I think a successful arts ed program revolves around relationship building. I came to this realization a number of years ago when reading Stephen Covey’s well known book, “Seven Habits of Highly Effective People” which really affected me as a teacher. I’ve come to realize the importance of the following three sets of relationship building:

  1. You need to have a positive and respectful relationship with your students. The arts are about sharing: the students sharing their artwork with you, you sharing the creative process with the students; especially when you and your students experience that special moment in a performance when everything you’ve been working on comes together and the goose bumps happen. Without an atmosphere of trust, openness and acceptance, that special sharing will not happen.
  2. Arts educators need to have positive relations with colleagues and administrators. There are many times when the success of our program depends on those people, whether it’s budget time, time for the guidance department to do the scheduling, or the occasion when your students need to miss another class for a special rehearsal or field trip. The time to work on your professional relationships is not when you need something.
  3. Arts educators depend on good relations with the parents. Those are the people that will encourage the child to practice at home, help out with fundraisers, chaperone field trips, assist in the marching band pit crew, etc., etc. Without the support of my students’ parents, I don’t know how I would have accomplished some of the things we have over the years.

What specific way(s) do your assessment practices tie into the success of your program?

I try to make all my assessments formative in nature by finding ways to make these experiences instructional moments for the students.  Sometimes I will have the students reflect on the successes or struggles they’ve experienced, while at other times I will use rubrics and narrative feedback to instruct them on what they need to do to improve. My goal is for my students to become independent musicians and thinkers. I believe that formative assessments supports this goal and promotes a sense of ownership of common goals. I tell my students that I know I will have done my job if by the time they graduate, they don’t me anymore.

What have been the benefits in becoming involved in the arts assessment initiative?

The initiative has provided a great opportunity to network with some amazing teachers. It is difficult to describe the synergy that is created when a group of arts educators get together to work on educational issues that transcend boundaries otherwise imposed by considering oneself a “music teacher” or a “visual arts teacher”. It has been very fulfilling to talk about effective teaching and learning practices and have a network of colleagues to bounce ideas off of.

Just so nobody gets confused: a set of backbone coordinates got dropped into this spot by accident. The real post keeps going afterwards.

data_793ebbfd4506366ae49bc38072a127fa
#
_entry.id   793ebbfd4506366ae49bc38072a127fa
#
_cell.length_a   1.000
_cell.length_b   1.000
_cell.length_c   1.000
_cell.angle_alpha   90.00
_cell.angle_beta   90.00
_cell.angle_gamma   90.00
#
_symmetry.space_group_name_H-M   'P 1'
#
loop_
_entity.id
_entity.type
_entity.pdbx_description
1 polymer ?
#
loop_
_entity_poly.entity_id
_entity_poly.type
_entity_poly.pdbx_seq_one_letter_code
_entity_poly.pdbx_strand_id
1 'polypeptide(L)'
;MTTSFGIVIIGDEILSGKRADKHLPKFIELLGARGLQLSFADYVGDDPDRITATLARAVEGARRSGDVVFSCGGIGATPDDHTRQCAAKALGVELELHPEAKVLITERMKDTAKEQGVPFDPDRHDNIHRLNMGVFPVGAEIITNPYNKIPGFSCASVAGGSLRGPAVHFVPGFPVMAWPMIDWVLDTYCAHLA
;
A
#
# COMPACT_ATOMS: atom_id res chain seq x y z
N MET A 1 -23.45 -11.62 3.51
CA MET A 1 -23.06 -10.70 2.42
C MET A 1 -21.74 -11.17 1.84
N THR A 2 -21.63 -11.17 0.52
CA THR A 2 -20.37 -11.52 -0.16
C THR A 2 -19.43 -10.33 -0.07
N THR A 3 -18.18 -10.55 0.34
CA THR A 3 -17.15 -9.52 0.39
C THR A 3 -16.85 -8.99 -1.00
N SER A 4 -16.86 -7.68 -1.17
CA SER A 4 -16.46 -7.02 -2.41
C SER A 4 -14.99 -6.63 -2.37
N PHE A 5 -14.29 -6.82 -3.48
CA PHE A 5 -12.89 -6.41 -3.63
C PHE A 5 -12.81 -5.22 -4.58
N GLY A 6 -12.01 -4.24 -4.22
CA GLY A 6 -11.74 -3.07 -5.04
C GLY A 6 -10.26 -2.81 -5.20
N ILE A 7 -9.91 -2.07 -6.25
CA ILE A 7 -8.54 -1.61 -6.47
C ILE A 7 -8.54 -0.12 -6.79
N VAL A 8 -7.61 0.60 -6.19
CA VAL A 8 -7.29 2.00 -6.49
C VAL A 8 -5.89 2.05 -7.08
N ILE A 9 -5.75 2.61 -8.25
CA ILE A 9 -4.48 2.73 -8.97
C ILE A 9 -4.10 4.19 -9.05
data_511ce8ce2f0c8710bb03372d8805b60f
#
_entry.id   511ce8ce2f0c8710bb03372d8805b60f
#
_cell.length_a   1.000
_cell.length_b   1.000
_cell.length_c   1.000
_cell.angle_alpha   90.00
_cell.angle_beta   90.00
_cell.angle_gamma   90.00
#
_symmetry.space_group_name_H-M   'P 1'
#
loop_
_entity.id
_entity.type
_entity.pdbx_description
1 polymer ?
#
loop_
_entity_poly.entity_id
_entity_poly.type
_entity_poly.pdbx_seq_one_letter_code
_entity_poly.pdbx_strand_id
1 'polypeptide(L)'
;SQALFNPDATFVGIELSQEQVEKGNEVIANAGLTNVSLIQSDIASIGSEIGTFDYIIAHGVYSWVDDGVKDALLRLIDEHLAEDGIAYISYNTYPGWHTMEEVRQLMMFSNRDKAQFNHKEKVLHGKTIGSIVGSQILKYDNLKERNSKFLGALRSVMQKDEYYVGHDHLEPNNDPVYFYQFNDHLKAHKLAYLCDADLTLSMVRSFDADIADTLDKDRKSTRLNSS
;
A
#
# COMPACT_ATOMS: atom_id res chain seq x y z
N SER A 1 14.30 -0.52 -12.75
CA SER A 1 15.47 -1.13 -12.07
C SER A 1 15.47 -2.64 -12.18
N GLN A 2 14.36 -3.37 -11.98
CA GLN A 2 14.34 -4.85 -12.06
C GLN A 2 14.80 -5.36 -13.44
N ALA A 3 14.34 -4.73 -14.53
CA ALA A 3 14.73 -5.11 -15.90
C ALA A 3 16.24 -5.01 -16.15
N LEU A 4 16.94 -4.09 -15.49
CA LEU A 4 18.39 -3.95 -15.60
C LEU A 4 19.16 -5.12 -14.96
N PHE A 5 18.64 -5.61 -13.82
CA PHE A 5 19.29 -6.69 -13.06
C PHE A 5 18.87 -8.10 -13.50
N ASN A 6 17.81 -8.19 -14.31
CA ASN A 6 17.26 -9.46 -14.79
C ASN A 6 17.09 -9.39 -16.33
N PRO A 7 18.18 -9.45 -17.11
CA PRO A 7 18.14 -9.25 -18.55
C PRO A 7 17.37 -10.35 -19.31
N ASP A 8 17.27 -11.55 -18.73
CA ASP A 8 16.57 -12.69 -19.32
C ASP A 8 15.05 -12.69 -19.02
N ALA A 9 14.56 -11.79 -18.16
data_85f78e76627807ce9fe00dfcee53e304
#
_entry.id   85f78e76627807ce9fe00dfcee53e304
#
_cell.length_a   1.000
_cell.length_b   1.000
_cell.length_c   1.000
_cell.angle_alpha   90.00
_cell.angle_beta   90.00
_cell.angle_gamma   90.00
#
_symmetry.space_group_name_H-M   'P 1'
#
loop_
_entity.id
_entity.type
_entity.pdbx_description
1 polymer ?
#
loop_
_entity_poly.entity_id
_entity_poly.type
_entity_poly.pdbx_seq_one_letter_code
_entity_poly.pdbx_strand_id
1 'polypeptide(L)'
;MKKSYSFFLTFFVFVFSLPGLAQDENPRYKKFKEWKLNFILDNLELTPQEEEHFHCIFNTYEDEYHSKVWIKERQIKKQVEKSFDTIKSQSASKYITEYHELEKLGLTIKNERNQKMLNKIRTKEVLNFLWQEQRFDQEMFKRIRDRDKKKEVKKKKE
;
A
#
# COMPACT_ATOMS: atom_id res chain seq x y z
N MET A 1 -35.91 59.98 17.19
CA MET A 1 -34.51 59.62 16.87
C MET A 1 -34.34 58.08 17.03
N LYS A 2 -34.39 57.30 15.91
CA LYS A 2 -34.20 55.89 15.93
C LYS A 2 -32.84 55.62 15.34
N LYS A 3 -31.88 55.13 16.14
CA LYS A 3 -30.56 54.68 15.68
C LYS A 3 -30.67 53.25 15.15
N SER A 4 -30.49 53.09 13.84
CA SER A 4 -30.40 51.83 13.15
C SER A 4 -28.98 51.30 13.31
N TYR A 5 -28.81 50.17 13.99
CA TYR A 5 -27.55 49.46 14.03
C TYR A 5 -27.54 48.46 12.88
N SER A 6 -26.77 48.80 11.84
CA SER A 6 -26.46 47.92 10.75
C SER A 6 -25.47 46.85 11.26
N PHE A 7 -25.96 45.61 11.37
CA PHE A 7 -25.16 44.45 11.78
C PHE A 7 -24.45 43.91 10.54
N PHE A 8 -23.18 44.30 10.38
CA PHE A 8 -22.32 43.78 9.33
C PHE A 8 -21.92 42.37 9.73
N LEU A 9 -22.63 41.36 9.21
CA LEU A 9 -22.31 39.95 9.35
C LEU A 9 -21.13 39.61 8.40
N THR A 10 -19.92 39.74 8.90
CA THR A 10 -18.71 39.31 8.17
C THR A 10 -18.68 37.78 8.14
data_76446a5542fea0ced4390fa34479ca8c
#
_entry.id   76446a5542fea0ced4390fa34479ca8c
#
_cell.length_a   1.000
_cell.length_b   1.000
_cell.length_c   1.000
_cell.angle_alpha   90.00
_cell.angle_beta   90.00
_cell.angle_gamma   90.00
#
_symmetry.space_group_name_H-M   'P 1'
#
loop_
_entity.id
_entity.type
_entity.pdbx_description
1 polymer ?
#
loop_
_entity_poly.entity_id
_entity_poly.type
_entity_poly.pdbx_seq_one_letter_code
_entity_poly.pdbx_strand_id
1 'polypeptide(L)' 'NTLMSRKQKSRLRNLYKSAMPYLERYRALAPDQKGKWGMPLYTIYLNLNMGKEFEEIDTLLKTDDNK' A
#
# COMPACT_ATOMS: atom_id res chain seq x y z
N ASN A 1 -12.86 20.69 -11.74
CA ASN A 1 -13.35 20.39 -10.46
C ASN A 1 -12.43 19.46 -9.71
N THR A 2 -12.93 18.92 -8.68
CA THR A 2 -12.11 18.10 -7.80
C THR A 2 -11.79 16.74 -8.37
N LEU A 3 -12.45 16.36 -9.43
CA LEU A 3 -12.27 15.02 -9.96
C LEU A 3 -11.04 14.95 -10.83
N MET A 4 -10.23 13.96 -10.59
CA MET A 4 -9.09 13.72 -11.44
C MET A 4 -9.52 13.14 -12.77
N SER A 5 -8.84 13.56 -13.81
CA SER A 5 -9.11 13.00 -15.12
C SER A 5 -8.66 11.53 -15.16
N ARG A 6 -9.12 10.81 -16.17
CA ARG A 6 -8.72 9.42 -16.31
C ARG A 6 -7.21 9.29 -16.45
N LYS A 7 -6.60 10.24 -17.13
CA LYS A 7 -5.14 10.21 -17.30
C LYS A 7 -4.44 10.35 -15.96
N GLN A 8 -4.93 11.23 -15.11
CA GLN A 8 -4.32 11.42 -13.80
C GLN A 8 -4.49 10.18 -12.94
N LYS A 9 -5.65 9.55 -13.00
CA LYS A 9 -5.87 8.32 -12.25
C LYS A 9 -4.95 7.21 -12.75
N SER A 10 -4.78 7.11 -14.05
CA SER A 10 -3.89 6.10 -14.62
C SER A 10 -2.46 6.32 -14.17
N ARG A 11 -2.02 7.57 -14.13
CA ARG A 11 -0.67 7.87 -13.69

What are you most proud of in your career?

There are two things I am very proud of. One is the creation of a guitar program at our school. This addition to our music department has brought a new group of students into the music room that I and my colleague, Penny Appleby would not otherwise get to meet. These students bring a different energy to the music department that enhances the department’s relevancy to the general student body.

On a personal level, I am very proud to have been recognized as a finalist for the 2011 Maine Teacher of the Year. As arts educators, I think we often teach in a bubble where very few of our colleagues and administrators understand what we’re doing. I suspect we all have occasions when we may doubt our effectiveness as a teacher. The Teacher of the Year program was a challenging process that involved much outside assessment of my teaching practices and beliefs and was truly a validation of my work as a teacher. I encourage the readers to consider nominating a deserving teacher for this recognition.

What gets in the way of being a better teacher or doing a better job as a teacher?

Time – there never seems to be enough of it.

Apple or PC?

Both. I use a Mac at school and a PC at home. I also have the “pleasure?” of working at a school where our students’ 1-to-1 devices are running on Linux.  So that probably makes me sufficiently qualified (or confused) in the digital age. I’m learning the significance of “open source”.

What have you accomplished through hard work and determination that might otherwise appear at first glance to be due to “luck” or circumstances?

Our administration is very supportive of all the arts in our district. This has occurred from years of regular internal advocacy. The advocacy piece always seems necessary due to the regular turnover of administrators.

Look into your crystal ball: what advice would you give to teachers?

When considering your own professional development, try to take a course or workshop not related to the arts / your content, but to teaching in general. I found this experience to give me a whole different outlook on my teaching. The list of possible teaching strategies / methods is endless.

If you were given a $500,000.00 to do with whatever you please, what would it be?

The first thing I would do is pay off the mortgage! Growing up in Presque Isle, I always said if I ever got rich that I would buy a motor coach for the Presque Isle High School music program so the band wouldn’t have to ride a school bus to the basketball tournament or the state jazz festivals. Then I would take my two boys for an extended road trip down the eastern seaboard before they hit college – then we all know where the money would go.

Thank you Bill for taking the time to tell your story!